Remembrance can be defined as the “action of remembering something” or “the action of remembering the dead;” it is also a “memory” or “a recollection.”
Across my work, I am very drawn to process and time-intensive practices: bookbinding, letterpress printing, natural dyeing, paper-cutting. Consequently time is a significant element in my finished pieces, and I connect this to the fact that conceptually my practice is grounded in the idea of remembrance.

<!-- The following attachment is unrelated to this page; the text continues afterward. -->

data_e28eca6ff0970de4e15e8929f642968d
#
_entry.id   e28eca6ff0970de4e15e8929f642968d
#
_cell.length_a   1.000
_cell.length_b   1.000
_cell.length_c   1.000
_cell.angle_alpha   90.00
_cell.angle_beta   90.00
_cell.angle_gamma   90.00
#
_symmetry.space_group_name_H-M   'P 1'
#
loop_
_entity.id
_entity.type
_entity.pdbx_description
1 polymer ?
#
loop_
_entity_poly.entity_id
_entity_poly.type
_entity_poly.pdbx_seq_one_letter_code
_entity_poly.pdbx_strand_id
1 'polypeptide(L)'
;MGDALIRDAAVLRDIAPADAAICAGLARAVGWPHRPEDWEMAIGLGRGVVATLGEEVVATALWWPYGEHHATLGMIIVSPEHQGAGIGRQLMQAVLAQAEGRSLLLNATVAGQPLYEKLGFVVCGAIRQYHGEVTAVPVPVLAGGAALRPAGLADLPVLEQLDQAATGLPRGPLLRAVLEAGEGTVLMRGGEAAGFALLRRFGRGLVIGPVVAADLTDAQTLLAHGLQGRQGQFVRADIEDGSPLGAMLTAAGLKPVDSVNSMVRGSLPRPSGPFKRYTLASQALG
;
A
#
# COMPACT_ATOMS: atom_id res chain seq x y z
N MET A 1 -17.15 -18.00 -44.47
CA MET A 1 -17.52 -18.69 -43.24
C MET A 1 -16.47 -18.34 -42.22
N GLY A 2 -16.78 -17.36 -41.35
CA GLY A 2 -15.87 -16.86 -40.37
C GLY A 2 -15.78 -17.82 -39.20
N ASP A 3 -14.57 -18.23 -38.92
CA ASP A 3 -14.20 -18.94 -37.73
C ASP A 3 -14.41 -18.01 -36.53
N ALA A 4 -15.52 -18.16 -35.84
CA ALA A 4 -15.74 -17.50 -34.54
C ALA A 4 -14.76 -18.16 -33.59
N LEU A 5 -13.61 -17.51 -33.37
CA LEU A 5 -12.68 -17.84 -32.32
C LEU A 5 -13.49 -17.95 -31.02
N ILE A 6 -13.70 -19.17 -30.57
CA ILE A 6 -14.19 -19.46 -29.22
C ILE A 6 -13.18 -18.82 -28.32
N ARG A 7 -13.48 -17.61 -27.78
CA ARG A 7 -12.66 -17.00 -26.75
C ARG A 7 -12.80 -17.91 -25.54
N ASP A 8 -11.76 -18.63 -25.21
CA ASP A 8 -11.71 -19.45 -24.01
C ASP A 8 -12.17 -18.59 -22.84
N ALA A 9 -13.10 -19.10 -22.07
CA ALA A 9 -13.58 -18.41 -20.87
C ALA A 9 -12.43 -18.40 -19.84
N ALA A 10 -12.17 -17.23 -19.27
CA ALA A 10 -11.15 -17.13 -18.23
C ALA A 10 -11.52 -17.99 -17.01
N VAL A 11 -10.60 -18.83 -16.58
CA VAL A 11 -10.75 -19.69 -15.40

Remembrance manifests itself in my artist bookwork through a practice in which memories are carefully collected and then transposed into hand-crafted objects. In their mechanics as in their design, these book art objects seek to draw the viewer into the space of the narrative or sensory experience of the book. The memories in which the work is anchored are typically my own, and relate to important people and places in my life. What is more, I consider that my work carries in it ‘practiced remembrance’ in the form of transmission of knowledge: these pieces are the product of craft traditions that have been passed onto me and which substantially inform the material and physical form of my work.